Bolt EUV is for losers, EVs fail upward to 5%, and the Kia EV6 takes a road trip

“The all-electric Chevy Bolt EUV with 247 miles of range on a full charge,” says the optimistic narrator of the “Mom” spot now airing on television. I saw it last Sunday during the Chevrolet Detroit Grand Prix (won by Will Power).

I thought of it again on Monday when driving from my desert hideaway to Hawthorne, near LAX. My mission was to pick up cargo for the 28th Palm Springs International ShortFest, which runs June 21-27. Specifically, the cargo was four large boxes with laptops and printers that will be used at the Camelot Theater and the Hilton Hotel, which are hosting the festival.

The distance from home to Smart Source Rentals was exactly 120 miles. Then I turned around and drove 121 miles to the film festival’s office in Palm Springs. And from there it was 14 miles north across the valley to home. So in all 255 miles.

I still had enough gas in the tank to turn around and go back to Hawthorne, if necessary, where I would have been down to the reserve but still with at least a gallon remaining.

The Bolt EUV would still have been on the charger when I got back to Hawthorne.

The drive to Hawthorne came at the end of a busy week for my trusty, dusty 2012 VW Jetta SportWagen S. Two days earlier, we had driven 125 miles in total in order to hike on the Pacific Crest Trail. We ended up shuttling some through-hikers from the road crossing on Route 74 into the town of Idyllwild, where they were going to enjoy Saturday night and hope their blistered feet healed up.

Earlier in week, on May 30 and 31, the car was used as support vehicle for DR’s filming in the Palm Springs area (410 miles covered in the scouting and shooting) as Karin Brøgger acted as unit director for key footage that will be used in “Danskere i verden” (“Danes in the World”). Finn Hageman Pedersen was the photographer.

Lots of cargo from a drone to backpacks, people in and out of the car, and even tailgating for a coffee break during the filming–the Jetta once again proved itself real-world perfect.

I should give it a wash.

Spectacular failure: electric cars top 5-percent mark in new-car sales

Autoline Daily reported June 3 about generally lousy car sales: “The EV segment was one of the few bright spots, with sales up 94% over a year ago. And battery-electric vehicles achieved a major milestone. Consumers bought 57,804 BEVs, which accounted for over 5% of all new car sales, which we believe is a record for market share for battery powered vehicles in the U.S. market.”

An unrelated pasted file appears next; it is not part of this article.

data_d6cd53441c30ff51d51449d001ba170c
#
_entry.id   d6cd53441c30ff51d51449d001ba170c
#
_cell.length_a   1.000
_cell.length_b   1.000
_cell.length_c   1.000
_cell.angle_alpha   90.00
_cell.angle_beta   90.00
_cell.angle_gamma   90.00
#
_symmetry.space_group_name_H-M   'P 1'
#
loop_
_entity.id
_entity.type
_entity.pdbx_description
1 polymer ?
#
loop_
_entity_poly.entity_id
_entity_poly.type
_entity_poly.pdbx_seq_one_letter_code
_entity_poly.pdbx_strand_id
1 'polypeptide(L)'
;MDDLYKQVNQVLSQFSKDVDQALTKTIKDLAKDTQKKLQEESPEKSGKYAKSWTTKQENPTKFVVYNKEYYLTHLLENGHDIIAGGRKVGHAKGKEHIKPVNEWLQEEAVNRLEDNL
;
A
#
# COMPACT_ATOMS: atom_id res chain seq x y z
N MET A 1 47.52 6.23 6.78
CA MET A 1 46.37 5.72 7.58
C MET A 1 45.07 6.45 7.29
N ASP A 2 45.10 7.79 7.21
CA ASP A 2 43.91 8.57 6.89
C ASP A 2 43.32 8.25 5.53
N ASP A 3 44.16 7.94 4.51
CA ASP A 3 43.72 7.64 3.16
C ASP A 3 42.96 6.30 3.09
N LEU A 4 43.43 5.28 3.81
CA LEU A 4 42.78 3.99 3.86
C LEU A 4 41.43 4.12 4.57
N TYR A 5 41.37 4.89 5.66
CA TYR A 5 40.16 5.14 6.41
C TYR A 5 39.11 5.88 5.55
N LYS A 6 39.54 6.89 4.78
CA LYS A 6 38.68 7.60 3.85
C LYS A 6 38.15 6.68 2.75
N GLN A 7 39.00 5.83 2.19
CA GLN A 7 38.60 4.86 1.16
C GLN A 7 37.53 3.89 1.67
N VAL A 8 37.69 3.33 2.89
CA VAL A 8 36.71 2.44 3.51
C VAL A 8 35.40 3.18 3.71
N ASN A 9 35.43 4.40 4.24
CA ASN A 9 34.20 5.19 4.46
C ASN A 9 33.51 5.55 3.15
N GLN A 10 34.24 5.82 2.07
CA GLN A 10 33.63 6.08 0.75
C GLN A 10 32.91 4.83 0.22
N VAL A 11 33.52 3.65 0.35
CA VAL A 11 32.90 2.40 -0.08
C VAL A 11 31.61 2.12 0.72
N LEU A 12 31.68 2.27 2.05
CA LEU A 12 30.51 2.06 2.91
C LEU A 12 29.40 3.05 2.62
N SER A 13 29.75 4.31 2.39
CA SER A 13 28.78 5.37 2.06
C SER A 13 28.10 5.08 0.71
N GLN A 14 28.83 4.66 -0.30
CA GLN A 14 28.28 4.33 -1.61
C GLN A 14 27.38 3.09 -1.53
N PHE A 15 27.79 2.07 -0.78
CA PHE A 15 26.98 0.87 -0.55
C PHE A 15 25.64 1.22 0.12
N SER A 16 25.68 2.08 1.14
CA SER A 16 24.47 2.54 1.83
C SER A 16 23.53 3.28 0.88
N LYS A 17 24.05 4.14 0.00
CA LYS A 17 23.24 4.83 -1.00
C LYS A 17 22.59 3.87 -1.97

Compare this with the forecast of the Boston Consulting Group on Jan. 7, 2010:

“Under the most likely scenario of the industry’s evolution, BCG estimates that 26 percent of the new cars sold in 2020 in the major developed markets (China, Japan, the United States, and Western Europe)–or approximately 14 million cars–will have electric or hybrid power trains.”

Batteries for Electric Cars: Challenges, Opportunities, and the Outlook to 2020

By that standard–doesn’t 26 percent sounds ludicrous?–EVs are failing (again) in the marketplace.

Wall Street Journal reporter hits the road in EV

Just as I was wondering whether to renew my subscription to The Wall Street Journal, reporter Rachel Wolfe and a friend, Mack, hit the road in a rented Kia EV6. The story is titled: “2,013 Miles. No Gas. Many Hassles.”

Subhead: “She spent more time charging it than she did sleeping.”

It’s a chronicle of hard-to-locate charging stations, variable charging performance, missed dinner reservations, and midnight arrivals. One would hate to have been Kia spokesman James Bell trying to explain the under-performing car.

On the final leg from Chicago to New Orleans, they encountered a thunderstorm and the reserve of current plunging to just 30 miles. This brought on a recharging drama at a Nissan Mazda dealership in Matoon, Ill.

“How long could it possibly take to charge the 30 miles we need to make it to the next fast station? Wolfe wondered. “Three hours. It takes 3 hours.”

“What if we just risk it,” she asks. “Maybe we’ll make it there on electrical fumes.”

“That’s a terrible idea!” Mack says.

It got even worse after that. One of the themes of “The American Automobile from Flivver to Furious” is that, in the early days, wizards drove the cars, which were so complicated. During decades of refinement, less and less specialized knowledge was required of the driver.

Reactions to Wolfe’s story: Oh, she chose the wrong model of Kia EV6; she wouldn’t have had that problem with a Tesla; she should have planned more carefully.

If she had chosen even a crummy little Nissan Versa at the rental lot, she and Mack would have had a safer, quicker trip and no requirement for special knowledge or initiation into a cult.

When they finally made it home to New Orleans, Wolfe filled up her Jetta for $4.08 per gallon. “I inhale deeply. Fumes never smelled so sweet.”

One thought on “Bolt EUV is for losers, EVs fail upward to 5%, and the Kia EV6 takes a road trip

  1. In some applications, EV cars work well. In numerous other scenarios, they are terrible. Give the technology 10-15 years to mature. Until then, fill ‘er up.

Leave a Reply